It has been almost 60 years now that scientists — a first a few intrepid souls and now many more — have been searching the skies for radio signals that just might be coming from other advanced, technological civilizations. There have been some intriguing anomalies that created great interest, but nothing has to date survived further study.
But two recent developments in the this Search for Extraterrestrial Intelligence (SETI) make clear that the lack of alien signals so far has not diminished interest in the field and in the science and technology behind it. Rather, SETI is alive and doing quite well.
A first sign is scientific and involves what are called “fast radio blasts” or FRBs — high energy pulses that are extremely short lived and, until recently, determined to be sporadic and random. But a paper last week from a Canadian team reported a series fast radio blast from a galaxy a 500 million light-years away that appeared to be repeating about every 16 days.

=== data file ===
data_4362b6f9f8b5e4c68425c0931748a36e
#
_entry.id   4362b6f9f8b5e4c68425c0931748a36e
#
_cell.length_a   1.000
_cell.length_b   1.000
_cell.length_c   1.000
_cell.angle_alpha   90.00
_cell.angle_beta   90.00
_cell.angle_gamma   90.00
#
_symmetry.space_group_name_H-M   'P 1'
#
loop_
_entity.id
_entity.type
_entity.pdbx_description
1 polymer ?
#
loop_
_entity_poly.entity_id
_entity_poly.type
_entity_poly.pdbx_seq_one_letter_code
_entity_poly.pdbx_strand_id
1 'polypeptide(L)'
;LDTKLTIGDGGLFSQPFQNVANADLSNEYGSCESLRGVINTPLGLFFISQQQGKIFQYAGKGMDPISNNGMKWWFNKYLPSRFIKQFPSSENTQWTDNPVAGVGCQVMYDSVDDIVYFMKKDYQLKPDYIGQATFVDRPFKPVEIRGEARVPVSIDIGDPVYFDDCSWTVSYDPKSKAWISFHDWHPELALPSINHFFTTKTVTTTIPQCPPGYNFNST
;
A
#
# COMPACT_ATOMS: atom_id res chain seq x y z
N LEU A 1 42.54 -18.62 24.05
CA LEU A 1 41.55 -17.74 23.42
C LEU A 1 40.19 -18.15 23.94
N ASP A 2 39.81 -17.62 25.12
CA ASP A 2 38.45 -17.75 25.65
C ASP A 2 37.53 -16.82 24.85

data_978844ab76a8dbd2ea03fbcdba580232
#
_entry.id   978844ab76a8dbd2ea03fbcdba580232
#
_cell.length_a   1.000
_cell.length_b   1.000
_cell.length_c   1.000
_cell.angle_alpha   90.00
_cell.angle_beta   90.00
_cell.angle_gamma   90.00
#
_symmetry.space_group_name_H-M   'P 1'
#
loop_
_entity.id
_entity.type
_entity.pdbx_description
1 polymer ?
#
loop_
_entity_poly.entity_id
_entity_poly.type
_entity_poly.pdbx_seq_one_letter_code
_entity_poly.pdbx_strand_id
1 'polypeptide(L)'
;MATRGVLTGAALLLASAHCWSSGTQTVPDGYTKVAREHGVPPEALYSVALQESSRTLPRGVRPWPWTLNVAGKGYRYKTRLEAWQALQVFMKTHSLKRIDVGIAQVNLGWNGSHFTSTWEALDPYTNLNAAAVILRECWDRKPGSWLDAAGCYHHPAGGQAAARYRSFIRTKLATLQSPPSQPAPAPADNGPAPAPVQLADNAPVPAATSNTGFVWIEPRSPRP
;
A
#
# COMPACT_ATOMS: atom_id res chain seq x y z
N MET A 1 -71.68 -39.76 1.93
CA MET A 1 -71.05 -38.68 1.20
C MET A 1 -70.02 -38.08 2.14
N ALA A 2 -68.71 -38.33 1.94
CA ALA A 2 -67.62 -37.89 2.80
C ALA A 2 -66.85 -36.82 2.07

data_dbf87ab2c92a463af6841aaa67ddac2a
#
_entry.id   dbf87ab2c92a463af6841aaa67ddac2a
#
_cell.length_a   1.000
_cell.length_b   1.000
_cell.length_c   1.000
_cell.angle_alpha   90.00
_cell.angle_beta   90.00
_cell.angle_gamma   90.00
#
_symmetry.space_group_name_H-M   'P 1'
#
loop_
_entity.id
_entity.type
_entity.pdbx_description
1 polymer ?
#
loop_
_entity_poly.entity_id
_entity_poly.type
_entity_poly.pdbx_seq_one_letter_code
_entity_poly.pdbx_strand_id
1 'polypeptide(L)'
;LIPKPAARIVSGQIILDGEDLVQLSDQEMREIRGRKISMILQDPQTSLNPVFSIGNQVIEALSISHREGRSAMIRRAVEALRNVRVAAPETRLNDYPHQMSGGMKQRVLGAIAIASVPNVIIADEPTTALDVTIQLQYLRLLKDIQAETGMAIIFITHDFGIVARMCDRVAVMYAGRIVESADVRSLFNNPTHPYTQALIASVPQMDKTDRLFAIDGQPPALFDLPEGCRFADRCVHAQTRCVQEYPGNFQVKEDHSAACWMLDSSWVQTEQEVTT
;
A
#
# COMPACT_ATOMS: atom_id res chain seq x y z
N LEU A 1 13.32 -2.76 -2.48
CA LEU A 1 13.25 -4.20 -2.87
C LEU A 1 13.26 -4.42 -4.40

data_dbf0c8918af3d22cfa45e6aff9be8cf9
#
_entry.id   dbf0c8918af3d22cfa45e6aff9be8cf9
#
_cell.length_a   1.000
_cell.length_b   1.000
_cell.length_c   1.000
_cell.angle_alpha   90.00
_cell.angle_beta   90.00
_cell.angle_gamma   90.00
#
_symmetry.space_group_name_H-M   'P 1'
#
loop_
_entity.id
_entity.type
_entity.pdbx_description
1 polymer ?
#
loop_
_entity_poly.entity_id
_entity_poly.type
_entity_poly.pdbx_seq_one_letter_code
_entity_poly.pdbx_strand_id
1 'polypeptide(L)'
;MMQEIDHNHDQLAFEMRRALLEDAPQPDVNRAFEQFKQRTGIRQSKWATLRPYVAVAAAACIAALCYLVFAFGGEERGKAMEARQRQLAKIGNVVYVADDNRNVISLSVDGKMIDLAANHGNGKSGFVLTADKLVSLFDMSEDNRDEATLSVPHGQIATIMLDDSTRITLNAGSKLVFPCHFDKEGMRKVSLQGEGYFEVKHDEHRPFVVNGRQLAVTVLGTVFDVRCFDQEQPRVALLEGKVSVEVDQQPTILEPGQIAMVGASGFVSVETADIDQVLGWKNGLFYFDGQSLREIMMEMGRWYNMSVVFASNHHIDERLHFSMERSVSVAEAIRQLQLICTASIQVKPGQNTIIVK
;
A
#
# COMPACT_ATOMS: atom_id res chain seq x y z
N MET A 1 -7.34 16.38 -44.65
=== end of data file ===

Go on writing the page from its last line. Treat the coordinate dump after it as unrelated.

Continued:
The authors put forward a number of astrophysical explanations for this most unusual pattern and shied away from any kind of SETI hypothesis. More on this later.
But the detection is the kind of radio signal anomaly that SETI scientists and enthusiasts are looking for. And now they will also have the opportunity to search a vast new trove of data provided by Breakthrough Listen, part of the privately-funded Breakthrough Initiatives.
At the close of a meeting of the American Association for the Advance of Science (AAAS) on Friday, the Breakthrough team announced the release nearly 2 petabytes (2 million gigabytes) of data, the second massive data dump from the four-year old Breakthrough Listen search for extraterrestrial intelligence
The data, most of it fresh from the telescope prior to detailed study by astronomers, comes from a survey of the radio spectrum between 1 and 12 gigahertz (GHz).… Read more